I remember, when I came home from a decade abroad, standing by a strip of scrub sobbing at the song of a willow warbler. There were many more things in my mind that day but the channel for my tears was the lovely liquid languor of a bird.
I find as I grow older that old nature, known since childhood, moves me more and more. Spring birds are an easy metaphor for new starts, new hope, but a true one nonetheless.
This morning, after a long weekend with little sleep, and under the first blue-pierced sky in days and days, I was fit to be moved. As I walked along the riverbank a cuckoo sang, then flew to land in a seed-setting willow, barred and beautiful, continent-crossing, spring in a puffed-out throat. A second cuckoo began to sing, a major third higher in pitch than his relative, a huge difference in musically conservative cuckoo-kind: a Benjamin Britten or an Olivier Messiaen among cuckoos. I hope they would both approve.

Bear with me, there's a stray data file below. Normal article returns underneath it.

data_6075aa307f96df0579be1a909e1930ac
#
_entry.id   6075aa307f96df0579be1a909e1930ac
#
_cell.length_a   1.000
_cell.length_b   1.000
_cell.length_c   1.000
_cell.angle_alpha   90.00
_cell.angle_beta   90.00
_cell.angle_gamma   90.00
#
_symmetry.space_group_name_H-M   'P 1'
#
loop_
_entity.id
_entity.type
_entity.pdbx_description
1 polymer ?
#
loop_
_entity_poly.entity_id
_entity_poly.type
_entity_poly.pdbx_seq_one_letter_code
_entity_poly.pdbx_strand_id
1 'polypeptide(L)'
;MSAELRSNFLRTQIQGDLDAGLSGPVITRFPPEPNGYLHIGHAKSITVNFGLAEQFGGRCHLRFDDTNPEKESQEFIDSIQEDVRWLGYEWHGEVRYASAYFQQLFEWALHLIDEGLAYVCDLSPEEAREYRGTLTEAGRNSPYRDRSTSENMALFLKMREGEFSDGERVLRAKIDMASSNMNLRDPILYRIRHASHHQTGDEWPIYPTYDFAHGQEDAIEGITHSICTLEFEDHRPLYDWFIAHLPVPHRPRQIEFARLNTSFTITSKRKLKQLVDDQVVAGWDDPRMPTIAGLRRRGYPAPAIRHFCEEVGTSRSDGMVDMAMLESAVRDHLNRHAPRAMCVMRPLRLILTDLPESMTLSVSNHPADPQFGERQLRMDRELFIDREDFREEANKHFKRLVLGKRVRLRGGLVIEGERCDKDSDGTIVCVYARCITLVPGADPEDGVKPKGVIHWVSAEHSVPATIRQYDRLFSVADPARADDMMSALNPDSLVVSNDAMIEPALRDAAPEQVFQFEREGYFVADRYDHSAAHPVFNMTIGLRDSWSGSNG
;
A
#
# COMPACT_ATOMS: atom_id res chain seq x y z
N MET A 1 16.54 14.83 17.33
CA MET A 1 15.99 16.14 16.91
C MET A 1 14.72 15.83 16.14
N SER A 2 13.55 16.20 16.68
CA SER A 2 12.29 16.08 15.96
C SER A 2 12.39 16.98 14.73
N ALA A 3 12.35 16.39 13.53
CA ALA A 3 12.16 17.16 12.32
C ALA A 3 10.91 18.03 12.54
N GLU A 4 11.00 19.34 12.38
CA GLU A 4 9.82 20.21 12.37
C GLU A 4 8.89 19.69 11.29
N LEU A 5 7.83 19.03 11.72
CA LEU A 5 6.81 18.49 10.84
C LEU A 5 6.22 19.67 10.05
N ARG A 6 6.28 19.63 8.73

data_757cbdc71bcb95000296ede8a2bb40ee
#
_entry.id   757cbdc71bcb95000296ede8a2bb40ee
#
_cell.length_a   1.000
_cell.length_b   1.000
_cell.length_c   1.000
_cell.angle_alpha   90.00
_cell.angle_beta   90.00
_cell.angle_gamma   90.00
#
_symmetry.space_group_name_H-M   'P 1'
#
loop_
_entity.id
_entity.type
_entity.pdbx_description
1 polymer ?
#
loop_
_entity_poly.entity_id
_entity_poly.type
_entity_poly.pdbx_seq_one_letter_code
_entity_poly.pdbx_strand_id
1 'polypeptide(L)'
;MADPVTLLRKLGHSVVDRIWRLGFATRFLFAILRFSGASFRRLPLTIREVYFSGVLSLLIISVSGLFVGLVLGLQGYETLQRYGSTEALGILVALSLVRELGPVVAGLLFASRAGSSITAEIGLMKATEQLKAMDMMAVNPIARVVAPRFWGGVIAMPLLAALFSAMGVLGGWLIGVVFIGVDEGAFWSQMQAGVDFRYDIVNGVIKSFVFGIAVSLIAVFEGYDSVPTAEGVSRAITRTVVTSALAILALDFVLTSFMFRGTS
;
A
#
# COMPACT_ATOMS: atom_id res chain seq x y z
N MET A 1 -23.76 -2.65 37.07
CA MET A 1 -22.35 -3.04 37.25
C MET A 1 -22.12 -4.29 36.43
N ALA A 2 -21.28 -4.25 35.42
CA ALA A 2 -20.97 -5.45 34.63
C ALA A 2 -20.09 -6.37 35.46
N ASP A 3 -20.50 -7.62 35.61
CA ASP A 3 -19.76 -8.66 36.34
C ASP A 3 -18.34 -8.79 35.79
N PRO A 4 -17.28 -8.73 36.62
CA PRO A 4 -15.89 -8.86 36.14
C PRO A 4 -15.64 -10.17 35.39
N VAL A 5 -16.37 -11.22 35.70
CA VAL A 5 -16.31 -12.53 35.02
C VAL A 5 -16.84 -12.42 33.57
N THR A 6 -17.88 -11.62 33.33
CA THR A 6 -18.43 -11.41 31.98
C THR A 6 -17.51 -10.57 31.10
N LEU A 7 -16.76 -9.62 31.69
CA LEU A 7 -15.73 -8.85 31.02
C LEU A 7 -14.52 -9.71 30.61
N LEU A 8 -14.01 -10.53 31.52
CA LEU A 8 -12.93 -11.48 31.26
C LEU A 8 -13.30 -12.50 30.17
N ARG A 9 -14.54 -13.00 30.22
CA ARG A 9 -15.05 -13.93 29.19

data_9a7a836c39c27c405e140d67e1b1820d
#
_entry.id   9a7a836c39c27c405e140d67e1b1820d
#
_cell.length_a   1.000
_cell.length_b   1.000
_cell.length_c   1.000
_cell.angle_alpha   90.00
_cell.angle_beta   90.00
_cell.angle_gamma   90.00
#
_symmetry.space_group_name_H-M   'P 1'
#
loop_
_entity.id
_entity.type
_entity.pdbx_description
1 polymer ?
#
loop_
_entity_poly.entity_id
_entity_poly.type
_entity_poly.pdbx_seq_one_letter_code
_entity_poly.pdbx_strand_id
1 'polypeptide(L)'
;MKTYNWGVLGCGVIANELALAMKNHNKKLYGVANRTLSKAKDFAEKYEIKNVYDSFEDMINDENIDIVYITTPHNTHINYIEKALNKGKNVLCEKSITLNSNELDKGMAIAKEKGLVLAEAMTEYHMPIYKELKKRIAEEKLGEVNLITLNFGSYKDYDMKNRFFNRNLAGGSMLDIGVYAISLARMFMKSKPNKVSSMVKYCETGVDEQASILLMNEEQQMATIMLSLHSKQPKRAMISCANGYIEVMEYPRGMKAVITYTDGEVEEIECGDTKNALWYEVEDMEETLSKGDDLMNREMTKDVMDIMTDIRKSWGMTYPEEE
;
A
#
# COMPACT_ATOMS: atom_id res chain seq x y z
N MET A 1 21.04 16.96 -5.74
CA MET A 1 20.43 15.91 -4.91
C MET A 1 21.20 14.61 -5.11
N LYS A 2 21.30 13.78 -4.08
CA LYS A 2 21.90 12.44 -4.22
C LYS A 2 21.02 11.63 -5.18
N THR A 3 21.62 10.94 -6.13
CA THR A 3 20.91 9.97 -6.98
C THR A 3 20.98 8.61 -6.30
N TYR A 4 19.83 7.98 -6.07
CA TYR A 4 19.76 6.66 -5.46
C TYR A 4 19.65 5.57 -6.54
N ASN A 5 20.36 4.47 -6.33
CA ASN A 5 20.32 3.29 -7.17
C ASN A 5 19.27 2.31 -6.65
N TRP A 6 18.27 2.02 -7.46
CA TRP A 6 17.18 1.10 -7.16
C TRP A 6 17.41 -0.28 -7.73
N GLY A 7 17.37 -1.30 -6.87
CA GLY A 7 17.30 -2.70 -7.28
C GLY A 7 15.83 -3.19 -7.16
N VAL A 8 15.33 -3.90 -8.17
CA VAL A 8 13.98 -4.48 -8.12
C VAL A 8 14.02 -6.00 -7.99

Today spring thundered into being along my river. The songs of garden warblers tumbled from the willows and loud thrushes piped. As I walked back a long-tailed tit chick, minutes from the nest, whirred to a strand of briar a metre from my face and quivered there a moment in an agony of what-to-do. This little being cares nothing for who I am or where I’m bound but I care so much for him I sob.
I am a fool I know. I know no other way to be.
As for conforming outwardly, and living your own life inwardly, I do not think much of that.
Henry David Thoreau
New this morning